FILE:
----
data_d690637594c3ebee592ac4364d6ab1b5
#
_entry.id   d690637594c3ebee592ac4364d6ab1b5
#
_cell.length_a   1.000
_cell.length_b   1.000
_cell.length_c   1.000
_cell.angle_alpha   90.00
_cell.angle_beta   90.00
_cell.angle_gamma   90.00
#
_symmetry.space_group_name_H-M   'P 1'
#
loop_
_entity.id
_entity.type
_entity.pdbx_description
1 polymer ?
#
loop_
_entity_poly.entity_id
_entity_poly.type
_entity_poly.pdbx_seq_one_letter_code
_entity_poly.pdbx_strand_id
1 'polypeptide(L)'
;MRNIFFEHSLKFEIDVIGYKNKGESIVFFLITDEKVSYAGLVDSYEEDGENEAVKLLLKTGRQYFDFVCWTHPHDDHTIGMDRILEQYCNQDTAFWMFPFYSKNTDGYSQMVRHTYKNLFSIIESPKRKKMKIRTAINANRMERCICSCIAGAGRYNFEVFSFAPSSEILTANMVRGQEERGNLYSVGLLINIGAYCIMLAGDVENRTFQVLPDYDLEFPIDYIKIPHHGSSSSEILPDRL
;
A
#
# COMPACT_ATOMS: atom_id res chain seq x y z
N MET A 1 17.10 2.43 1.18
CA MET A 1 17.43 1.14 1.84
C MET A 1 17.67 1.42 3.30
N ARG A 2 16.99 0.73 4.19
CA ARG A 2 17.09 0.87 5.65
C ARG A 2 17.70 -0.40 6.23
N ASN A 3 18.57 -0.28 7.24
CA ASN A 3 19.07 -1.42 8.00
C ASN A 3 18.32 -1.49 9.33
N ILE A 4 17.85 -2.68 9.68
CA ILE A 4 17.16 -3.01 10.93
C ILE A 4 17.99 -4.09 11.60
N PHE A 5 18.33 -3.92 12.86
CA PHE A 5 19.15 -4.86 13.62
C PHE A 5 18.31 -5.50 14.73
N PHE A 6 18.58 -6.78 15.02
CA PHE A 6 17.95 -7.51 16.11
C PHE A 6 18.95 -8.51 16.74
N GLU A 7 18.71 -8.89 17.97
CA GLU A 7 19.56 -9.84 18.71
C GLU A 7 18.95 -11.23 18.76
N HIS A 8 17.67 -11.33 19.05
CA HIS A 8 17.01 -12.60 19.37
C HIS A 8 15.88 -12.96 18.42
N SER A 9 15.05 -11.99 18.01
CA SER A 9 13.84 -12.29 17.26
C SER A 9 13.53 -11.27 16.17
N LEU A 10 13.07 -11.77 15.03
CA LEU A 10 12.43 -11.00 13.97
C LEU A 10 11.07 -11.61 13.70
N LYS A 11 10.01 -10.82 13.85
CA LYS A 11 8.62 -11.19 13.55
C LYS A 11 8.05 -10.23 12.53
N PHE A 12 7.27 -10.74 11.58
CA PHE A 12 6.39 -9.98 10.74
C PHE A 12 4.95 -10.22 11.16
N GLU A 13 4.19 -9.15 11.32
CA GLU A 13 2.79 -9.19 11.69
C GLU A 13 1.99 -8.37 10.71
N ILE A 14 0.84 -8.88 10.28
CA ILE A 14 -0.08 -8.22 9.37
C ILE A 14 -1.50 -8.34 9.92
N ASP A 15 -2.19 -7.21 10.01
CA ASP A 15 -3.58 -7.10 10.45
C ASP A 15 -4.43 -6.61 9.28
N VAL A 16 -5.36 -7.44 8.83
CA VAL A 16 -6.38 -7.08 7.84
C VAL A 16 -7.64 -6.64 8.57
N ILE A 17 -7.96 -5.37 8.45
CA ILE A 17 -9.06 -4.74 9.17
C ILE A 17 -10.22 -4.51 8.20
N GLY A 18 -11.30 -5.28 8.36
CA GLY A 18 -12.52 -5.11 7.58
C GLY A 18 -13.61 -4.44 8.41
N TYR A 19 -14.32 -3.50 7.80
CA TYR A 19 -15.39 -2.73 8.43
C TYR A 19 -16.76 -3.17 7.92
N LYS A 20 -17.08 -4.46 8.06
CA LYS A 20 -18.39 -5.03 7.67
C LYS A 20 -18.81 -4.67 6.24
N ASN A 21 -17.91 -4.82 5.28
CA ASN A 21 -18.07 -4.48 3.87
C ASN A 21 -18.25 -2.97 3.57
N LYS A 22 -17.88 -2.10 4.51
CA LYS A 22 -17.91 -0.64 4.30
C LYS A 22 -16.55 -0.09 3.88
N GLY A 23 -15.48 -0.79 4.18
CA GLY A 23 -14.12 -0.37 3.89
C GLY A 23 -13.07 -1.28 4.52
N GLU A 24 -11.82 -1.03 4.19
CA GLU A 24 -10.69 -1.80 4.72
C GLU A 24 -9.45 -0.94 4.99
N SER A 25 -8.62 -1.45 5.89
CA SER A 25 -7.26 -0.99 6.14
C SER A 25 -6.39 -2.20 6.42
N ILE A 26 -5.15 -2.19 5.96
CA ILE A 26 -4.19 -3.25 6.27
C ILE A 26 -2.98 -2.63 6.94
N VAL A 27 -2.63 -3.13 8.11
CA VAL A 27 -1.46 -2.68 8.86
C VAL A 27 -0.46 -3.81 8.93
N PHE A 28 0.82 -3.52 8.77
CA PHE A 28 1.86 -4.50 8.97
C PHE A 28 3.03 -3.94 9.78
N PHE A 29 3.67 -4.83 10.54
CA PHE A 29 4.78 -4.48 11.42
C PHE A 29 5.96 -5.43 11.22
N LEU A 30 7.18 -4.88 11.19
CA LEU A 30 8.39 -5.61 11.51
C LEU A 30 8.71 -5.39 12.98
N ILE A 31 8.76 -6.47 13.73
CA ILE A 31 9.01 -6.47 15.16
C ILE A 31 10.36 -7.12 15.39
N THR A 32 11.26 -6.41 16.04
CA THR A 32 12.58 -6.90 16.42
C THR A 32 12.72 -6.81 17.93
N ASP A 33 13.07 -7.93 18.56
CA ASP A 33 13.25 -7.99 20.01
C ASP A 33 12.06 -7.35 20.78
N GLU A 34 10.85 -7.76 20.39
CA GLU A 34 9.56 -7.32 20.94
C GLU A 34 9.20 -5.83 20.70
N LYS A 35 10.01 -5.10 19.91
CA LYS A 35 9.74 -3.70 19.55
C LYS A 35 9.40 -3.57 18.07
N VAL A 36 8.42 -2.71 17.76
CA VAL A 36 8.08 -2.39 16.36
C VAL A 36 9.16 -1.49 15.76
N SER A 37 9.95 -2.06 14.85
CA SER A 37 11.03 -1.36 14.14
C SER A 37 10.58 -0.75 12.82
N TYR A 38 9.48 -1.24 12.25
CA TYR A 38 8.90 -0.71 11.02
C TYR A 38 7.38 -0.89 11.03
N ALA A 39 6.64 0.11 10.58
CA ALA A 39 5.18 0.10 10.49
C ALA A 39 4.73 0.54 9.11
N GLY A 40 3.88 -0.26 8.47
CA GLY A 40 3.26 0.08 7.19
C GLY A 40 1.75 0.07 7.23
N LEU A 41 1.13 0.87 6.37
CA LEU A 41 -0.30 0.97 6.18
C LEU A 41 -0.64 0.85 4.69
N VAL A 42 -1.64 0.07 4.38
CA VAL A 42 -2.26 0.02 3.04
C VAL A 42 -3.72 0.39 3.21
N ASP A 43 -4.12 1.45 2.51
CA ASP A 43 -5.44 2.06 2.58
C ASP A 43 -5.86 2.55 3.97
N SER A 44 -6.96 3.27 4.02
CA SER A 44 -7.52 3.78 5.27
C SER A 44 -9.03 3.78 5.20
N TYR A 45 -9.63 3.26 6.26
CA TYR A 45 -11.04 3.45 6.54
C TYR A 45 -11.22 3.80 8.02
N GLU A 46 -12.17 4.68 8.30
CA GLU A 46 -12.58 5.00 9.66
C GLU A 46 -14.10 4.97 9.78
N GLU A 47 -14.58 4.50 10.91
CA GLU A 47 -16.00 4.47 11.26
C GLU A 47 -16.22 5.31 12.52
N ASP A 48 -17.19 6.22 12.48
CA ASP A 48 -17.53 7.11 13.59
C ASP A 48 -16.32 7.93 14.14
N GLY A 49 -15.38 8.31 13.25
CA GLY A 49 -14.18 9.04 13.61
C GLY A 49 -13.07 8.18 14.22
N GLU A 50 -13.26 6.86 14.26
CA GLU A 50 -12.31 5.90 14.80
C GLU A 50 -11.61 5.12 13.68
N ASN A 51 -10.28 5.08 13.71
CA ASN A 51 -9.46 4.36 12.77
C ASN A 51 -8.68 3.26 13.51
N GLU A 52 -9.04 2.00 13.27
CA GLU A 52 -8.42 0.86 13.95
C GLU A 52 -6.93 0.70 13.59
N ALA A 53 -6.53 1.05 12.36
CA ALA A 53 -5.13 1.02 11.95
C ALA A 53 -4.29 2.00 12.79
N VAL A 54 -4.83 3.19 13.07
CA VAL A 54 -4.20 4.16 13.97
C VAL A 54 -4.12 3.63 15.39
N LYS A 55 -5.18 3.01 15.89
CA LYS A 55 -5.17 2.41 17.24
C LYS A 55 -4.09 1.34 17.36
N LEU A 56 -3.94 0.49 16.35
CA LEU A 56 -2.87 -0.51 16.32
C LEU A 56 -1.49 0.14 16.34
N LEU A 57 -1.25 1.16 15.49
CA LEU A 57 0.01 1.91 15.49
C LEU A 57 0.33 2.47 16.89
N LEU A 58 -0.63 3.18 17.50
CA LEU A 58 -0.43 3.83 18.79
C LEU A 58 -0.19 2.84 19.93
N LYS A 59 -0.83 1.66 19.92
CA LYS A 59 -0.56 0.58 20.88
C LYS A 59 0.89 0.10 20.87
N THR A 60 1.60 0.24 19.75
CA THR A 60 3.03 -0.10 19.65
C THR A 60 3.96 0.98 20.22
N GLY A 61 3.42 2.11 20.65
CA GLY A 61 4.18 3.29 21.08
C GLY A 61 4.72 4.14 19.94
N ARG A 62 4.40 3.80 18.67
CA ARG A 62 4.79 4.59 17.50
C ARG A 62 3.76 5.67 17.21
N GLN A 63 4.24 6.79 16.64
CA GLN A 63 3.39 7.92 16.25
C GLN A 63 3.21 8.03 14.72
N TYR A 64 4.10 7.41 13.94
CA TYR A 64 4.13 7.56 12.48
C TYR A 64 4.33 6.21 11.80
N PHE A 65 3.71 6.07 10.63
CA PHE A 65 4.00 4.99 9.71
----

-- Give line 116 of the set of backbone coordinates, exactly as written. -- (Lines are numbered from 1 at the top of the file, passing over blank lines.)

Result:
CA PHE A 29 4.78 -4.48 11.42